In the previous tutorial we defined the output file name for the schedule. As we did not do it here, a default name will be generated by the DSS server. This is not important, because we do not intend to retrieve the file manually or via FTP, we want to get the data programmatically, via the API, as described next.

 

Waiting for the extraction to complete

The extraction will be launched by the schedule.

The next step is to wait for the extraction to complete. This part of the code is inside a try / catch block, to trap exceptions.

We use WaitForNextExtraction, a blocking API call which only returns when the extraction is complete (or times out), so there is no need for code to check for extraction completion. We will see calls that behave differently in the next tutorials.

To achieve this, the API call automatically polls the server at regular intervals, to check if the extraction has completed. The poll period is configurable; it should not be too frequent so as not to unnecessarily burden the network and server. The timeout period is also configurable. In the tutorial code we poll once a minute, and set the timeout to 5 minutes:

TimeSpan timeOut = TimeSpan.FromMinutes(5);
int pollPeriod = 60;
ReportExtraction extraction =
    extractionsContext.ScheduleOperations.WaitForNextExtraction(recurringSchedule, pollPeriod, timeOut);

 

Checking the extraction results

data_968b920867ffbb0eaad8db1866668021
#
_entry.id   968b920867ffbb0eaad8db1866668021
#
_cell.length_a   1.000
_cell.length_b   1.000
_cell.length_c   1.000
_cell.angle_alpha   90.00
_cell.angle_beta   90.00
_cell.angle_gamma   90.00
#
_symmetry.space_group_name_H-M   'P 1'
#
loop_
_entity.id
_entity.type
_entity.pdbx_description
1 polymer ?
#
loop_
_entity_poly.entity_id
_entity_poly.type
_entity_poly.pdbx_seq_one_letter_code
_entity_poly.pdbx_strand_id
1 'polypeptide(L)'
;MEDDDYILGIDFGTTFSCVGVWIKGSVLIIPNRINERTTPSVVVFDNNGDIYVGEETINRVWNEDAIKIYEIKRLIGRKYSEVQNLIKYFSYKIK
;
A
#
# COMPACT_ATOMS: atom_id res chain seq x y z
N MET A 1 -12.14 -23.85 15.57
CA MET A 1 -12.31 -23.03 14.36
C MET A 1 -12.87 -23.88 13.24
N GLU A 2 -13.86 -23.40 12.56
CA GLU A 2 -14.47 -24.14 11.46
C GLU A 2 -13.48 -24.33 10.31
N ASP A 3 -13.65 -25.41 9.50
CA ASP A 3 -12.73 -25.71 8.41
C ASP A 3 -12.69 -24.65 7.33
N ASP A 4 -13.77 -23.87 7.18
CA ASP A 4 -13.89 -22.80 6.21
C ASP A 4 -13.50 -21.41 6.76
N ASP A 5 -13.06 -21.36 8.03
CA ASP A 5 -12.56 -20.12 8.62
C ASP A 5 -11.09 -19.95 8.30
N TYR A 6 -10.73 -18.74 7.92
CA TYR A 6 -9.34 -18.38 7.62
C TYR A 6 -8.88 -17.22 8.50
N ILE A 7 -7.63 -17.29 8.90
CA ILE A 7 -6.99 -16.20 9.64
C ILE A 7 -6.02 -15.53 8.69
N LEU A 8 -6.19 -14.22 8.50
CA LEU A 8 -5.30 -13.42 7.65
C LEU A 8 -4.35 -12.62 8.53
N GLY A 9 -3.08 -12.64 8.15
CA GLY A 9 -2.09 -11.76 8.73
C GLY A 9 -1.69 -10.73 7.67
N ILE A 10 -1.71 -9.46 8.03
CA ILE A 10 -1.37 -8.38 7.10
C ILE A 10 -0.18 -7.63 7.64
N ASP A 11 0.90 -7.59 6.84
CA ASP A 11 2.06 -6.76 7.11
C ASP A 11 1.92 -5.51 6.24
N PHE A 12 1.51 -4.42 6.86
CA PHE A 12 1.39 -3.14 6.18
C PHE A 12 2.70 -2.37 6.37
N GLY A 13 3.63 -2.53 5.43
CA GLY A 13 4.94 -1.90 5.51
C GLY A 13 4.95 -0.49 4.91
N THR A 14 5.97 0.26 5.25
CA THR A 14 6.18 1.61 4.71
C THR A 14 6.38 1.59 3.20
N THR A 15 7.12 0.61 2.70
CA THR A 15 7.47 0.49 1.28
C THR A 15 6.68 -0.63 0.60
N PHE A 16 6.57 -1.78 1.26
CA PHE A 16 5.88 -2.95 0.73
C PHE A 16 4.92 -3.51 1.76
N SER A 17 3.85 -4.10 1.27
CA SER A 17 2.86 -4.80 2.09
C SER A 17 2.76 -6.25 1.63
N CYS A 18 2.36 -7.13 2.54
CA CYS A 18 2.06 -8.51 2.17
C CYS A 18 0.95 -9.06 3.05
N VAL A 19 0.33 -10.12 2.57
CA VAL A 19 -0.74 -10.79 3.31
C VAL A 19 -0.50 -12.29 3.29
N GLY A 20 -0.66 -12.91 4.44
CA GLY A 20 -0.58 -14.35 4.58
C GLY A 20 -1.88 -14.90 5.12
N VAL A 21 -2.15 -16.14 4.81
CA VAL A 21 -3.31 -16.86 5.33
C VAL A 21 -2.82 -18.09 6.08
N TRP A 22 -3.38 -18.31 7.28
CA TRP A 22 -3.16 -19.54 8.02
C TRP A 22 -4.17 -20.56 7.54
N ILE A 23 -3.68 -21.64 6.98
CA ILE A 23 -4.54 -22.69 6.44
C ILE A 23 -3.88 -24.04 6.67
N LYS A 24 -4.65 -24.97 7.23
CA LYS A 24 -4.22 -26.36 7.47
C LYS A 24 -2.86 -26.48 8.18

Once the extraction has completed, we can display its status, detailed status, and start and end time stamp (in UTC):

Console.WriteLine("\nStatus: {0} - Detailed status: {1}\nExtraction start-end (UTC):\n{2} - {3}",
    extraction.Status, extraction.DetailedStatus,
    extraction.ExtractionStartUtc, extraction.ExtractionEndUtc);

Here is the result:

 

Retrieving the extracted data

We can then retrieve the list of files generated by the extraction. Be aware that the toolkit only populates this list in the extractions context when you explicitly call LoadProperty(), so we must do that systematically before checking the file count value which tells us how many extraction files were generated:

extractionsContext.LoadProperty(extraction, "Files");
Console.WriteLine("File count: " + extraction.Files.Count + "\n");

Here is the result:

We see that 3 files were generated. As explained above in the section on Understanding extraction files, they are:

  1. The RIC maintenance note, with information on instrument identifier name changes, etc.

    This file could be empty.
  2. The extracted data itself.

    As this extraction is for EOD data, the file type is "Full", independent of DSS preference settings.